On Wednesday, Frito-Lay Doritos released its 2020 Super Bowl commercial. The 60-second spot from Goodby Silverstein & Partners positions actor Sam Elliott in a Western-themed dance-off with music artist Lil Nas X as they battle for a bag of a revamped Doritos Cool Ranch.
The 75-year-old Elliott, known for his roles in Westerns like “Road House" and “Tombstone,” as well as the Coen brothers' “The Big Lebowski,” spoke to Ad Age about the making of Doritos’ spot, working with Lil Nas X and being glad to be the cowboy yet again.
This is your first time appearing in a Super Bowl commercial. What’s the difference between doing a Super Bowl spot versus a movie or TV show?
The big difference is there’s so many people to answer to in the advertising world. That said, all the advertising people, all the Frito-Lay people are off in a different part of the world … you don’t even know they’re there. Everything gets filtered to the set, then comes to me by the director. In this case it was from Lance Accord, who’s done a lot of Super Bowl commercials in the past. In terms of the shoot itself, it felt very much like being on a movie set. The look of the interior was really spectacular. So it’s very much like [a movie], except there’s a lot of people with a lot of input. There’s a lot on the line here.
How long did it take to shoot?
Two days. Initially, when this was proposed to me, they were saying they were going to do it in one day. When I got the script, and I looked at the script, I questioned that in my own mind. I didn’t question that to anyone else but my agent. But we did a lot of preparation before we got to the location. We had a number of rehearsals, particularly the dance rehearsals. I went out of my way to be there for that—I drove out to the desert—and I’m glad I did.
How did you feel about the dancing?
I tell ya, at my age, I was a little concerned about it. Thanks to the technical world we’re in, with CGI and all of that, initially it was proposed to me that I wouldn’t have to do anything but shake my hips a little bit. Once I was working with the choreographer and speaking to the director about it, I knew it was going to be more than that. That’s why I went out of my way to spend as much time in the rehearsals as possible, because I wanted to do as much as I could.
Do you watch the Super Bowl?
I do. I don’t know anybody who doesn’t watch the Super Bowl. Even if you’re not a football fan, there’s such a hype about it and a curiosity. Everybody goes out of their way to see it, even just for the commercials. I’m going to watch it with my wife and my daughter and maybe a couple of friends and that will be it. Being a native Californian, I’m leaning towards the 49ers.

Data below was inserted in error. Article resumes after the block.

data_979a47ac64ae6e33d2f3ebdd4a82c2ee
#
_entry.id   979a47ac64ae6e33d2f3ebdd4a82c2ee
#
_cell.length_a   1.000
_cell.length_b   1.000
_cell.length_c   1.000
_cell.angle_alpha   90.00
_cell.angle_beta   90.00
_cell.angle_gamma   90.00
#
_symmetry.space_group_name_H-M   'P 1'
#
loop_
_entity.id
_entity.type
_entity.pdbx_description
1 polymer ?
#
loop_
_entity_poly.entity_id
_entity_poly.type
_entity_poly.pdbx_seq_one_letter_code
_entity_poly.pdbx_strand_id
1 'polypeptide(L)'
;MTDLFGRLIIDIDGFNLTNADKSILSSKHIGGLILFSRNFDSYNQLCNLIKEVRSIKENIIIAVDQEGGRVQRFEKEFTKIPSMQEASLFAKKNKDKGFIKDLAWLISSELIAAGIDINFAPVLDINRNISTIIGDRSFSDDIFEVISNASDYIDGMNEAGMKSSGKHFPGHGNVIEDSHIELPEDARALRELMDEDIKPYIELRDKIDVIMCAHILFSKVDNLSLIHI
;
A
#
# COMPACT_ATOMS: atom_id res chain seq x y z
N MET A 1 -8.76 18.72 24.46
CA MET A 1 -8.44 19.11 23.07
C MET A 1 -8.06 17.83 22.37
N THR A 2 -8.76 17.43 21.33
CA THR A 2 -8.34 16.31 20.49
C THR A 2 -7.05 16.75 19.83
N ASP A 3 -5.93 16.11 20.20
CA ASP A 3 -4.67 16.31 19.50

Did you know “Old Town Road” before you got the gig?
I did know the music. I saw the interview in which Lil Nas came out. That really piqued my interest in him. He seemed like an honest individual and he’s obviously incredibly talented. He’s young, he’s got a long road ahead of him and he’s got a lot to learn at the same time. He is quite an individual. I have a daughter who is in her early 30s and I think she’s the one who introduced him to me initially.
How was working with Lil Nas X?
I found him incredible. I was curious going out there … here was this kid who was virtually unknown to anyone a year ago. With this thing to blow up as it has, I was curious to know how he was handling it all at 19 years old. I found him a pretty solid kid. I don’t think anything has gone to his head. He’s very mature. He has a lot to learn in the film business, but I thought he did a good job. He listened to the director. He was paying attention the whole time. You know, when you step into the hot seat and you’re in front of a camera for the first time on a film set, it’s a whole different deal than being up on stage singing a song you wrote. I thought he fared really well with it. He was a pleasure to be around. I was impressed with him enough to go to the Grammys the first time the other night. We were happy to see him running around in his hot pink outfit.
You were once worried about being typecast as a cowboy. What really appealed to you about this spot?
I felt on some level early on that I was certainly typecast as a Western-type character. I used to have an issue with that. But I got over that and the reason I got over it, was I realized how good it has been to me over the long haul. I’ve been doing this for 50 years. It keeps circling back. It’s not like it’s the only thing I do, but it keeps coming back. And it came back around in this spot. It’s the only reason I got this call about this spot. The irony is that the outfit I wore in the spot was the exact same outfit I [wore] 30 years ago with my wife. It all came full circle in some way. If I’m going to be known as the Western guy, then I’m happy to be known as the Western guy.